There are other policies to be discussed, perhaps some of them more representative of what Sen. Lieberman might have had in mind; but there’s really not much point involved in listing them. The point remains unchanged, that if you think policies are inclined to have an ultimate effect on things, it is patently silly to say what he said. Such an utterance only makes sense in that cloistered sub-dimension inside the beltway, that smaller subset stately pleasure dome in which criticism exists solely for the purpose of being directed at other criticism.

Just Switch Them Around, Barack

Wednesday, May 6th, 2009

I keep hearing that Barack Obama is this awesome and mega-wonderful President. I’ve been skeptical about that, but out of the blue I suddenly realized: Have you ever given some thought to how little it would take for that to be really true? All He really needs to do, is treat people who make money the way He treats terrorists, and treat terrorists the way He treats people who make money.

That would be cool. He’d be all, like, “Hey you terrorists, if you’re killing less than 250,000 people a year you don’t have a thing to worry about.” And then behind closed doors He’d let loose with that maniacal James-Bond-bad-guy laugh that you just know He’s got down cold, and tax the ever loving snot out of ’em. Instantly, terrorists all over the world would wonder why they ever bothered to get into this line of work in the first place. He’d call up the biggest baddest terrorist and tell him “You know, I think it’s My preference that you should quit,” and the big bad terrorist would have to resign in disgrace. Then the U.S. Government would use TARP funds to take over that terrorist organization and start calling the shots about what kind of terrorist strikes it should make, until the damn thing goes bankrupt anyway.

As far as businessmen go, He’d be counseling the rest of us, leading us, guiding us, and lecturing us like we’re a bunch of paste-eating first-graders…that the businessmen are not our enemies. You know what, we really need to just get over our anger and fear and sit down & talk to them. All you guys with your bad attitudes toward ’em, you just change your attitudes because you’re the ones messing everything up. That’s precisely what’s needed! He’d sign a bunch of executive orders saying we can’t torture them with ever-increasing corporate taxes because America is a place where that just plain never, ever, ever happens. And when it does, people get angry with us, so if we know what’s good for us we’d better just stop it.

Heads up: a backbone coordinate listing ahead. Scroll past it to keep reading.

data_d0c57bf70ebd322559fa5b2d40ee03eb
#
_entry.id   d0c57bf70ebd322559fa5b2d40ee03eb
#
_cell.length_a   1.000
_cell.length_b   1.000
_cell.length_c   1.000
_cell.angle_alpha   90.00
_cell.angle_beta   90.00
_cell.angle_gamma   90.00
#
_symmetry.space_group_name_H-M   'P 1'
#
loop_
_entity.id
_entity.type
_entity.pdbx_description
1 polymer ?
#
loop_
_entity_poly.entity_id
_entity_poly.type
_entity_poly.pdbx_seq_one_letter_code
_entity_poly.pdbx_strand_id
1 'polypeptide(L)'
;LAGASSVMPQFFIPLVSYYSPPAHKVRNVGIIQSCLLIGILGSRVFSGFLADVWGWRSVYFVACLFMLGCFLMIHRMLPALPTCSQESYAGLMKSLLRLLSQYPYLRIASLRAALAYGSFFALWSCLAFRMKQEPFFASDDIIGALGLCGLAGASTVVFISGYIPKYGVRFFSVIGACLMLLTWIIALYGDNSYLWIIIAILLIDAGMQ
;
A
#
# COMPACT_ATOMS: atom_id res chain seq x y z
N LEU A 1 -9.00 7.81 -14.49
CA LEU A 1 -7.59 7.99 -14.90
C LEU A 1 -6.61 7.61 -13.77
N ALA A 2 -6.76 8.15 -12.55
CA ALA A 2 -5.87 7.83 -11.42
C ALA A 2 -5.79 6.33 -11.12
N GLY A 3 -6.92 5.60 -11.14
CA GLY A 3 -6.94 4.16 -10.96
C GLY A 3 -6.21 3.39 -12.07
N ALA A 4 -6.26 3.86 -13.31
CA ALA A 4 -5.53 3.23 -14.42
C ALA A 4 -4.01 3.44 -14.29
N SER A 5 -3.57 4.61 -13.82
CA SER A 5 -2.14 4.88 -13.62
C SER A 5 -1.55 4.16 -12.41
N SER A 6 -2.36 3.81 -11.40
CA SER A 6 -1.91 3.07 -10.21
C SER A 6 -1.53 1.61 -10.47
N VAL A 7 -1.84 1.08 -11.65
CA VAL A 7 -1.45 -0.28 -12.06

Then He’d point out that terrorism is a leading cause of global warming and He’d lay down a bunch of timetables for the terrorists to cease and desist. Stop polluting our planet, you terrorists!

He’d be talking so tough about them, that if there was a “stock exchange” for terrorists, every time He opened His mouth the average daily index would drop by several hundred points.

What a super-ultra-mega-mega-President He would be. He’d make George Washington look like Millard Fillmore.

Do Your Homework!

Sunday, May 3rd, 2009

If you aren’t hitting Rick’s blog, Brutally Honest, on a regular basis — you are doing yourself a disservice. Today’s gem points to another article where you can observe former Secretary of State Condoleeza Rice, uploaded to YouTube sometime last week, probably offering more genuine knowledge in the space of a few minutes than most of these overly-educated under-informed cherubs can typically grasp in the space of an entire year.

Time index 5:20: Ouch! And Yay! And…yeah, how much longer do we have to let the kiddies from the kiddie table pretend to be running things?

The torture debate is tortured. First of all, if you’re going to go by a strict reading of our treaties, then yes waterboarding probably is torture. But then again — a strict reading would say our obligations absolutely, positively, do not apply to the detainees. And furthermore, if the word “torture” is expanded to include waterboarding, then as a functional legal term it becomes useless because it’s been stretched out of shape to encompass anything that isn’t comfortable. A mandate not to torture becomes a mandate to run nothing less than a country club. You would have to prohibit shouting; accusations; then any other kind of verbal unpleasantness; then you’d have to work your way onward to any interrogation session that the subject finds boring; mattresses that aren’t comfortable; potty breaks not frequent enough; television shows that fail to be funny.